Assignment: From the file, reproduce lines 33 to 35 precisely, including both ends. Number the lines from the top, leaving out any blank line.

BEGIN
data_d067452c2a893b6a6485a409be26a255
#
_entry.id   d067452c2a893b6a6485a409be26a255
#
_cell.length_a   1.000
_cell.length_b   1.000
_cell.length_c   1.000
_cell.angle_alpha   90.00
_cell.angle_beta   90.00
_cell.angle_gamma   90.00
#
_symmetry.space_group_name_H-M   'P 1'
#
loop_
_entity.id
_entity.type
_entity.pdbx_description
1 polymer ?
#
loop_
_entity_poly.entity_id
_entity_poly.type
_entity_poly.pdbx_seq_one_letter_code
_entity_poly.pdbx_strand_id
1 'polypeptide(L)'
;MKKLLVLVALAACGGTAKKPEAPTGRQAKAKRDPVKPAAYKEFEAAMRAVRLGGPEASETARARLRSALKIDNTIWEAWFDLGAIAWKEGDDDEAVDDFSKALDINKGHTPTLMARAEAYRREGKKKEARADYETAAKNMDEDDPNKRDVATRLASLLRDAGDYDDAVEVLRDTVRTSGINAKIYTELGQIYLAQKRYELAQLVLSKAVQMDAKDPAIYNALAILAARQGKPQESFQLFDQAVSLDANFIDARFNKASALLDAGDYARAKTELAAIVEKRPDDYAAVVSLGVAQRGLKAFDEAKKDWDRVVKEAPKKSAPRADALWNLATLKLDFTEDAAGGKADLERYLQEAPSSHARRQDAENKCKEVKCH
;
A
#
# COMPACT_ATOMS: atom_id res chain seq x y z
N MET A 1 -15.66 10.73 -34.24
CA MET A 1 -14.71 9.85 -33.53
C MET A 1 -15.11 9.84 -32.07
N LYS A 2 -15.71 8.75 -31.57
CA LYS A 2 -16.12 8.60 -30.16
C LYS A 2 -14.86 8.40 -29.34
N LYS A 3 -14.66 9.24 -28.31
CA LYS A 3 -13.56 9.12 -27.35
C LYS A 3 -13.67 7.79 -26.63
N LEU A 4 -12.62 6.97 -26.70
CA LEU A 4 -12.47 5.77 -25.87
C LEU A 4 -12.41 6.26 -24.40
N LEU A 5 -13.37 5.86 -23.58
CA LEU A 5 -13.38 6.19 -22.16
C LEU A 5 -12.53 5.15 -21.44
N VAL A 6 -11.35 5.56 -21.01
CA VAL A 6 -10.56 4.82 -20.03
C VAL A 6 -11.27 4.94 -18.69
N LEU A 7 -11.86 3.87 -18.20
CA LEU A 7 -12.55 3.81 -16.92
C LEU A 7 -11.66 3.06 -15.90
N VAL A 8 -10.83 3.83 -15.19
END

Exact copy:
C MET A 1 -15.11 9.84 -32.07
N LYS A 2 -15.71 8.75 -31.57
CA LYS A 2 -16.12 8.60 -30.16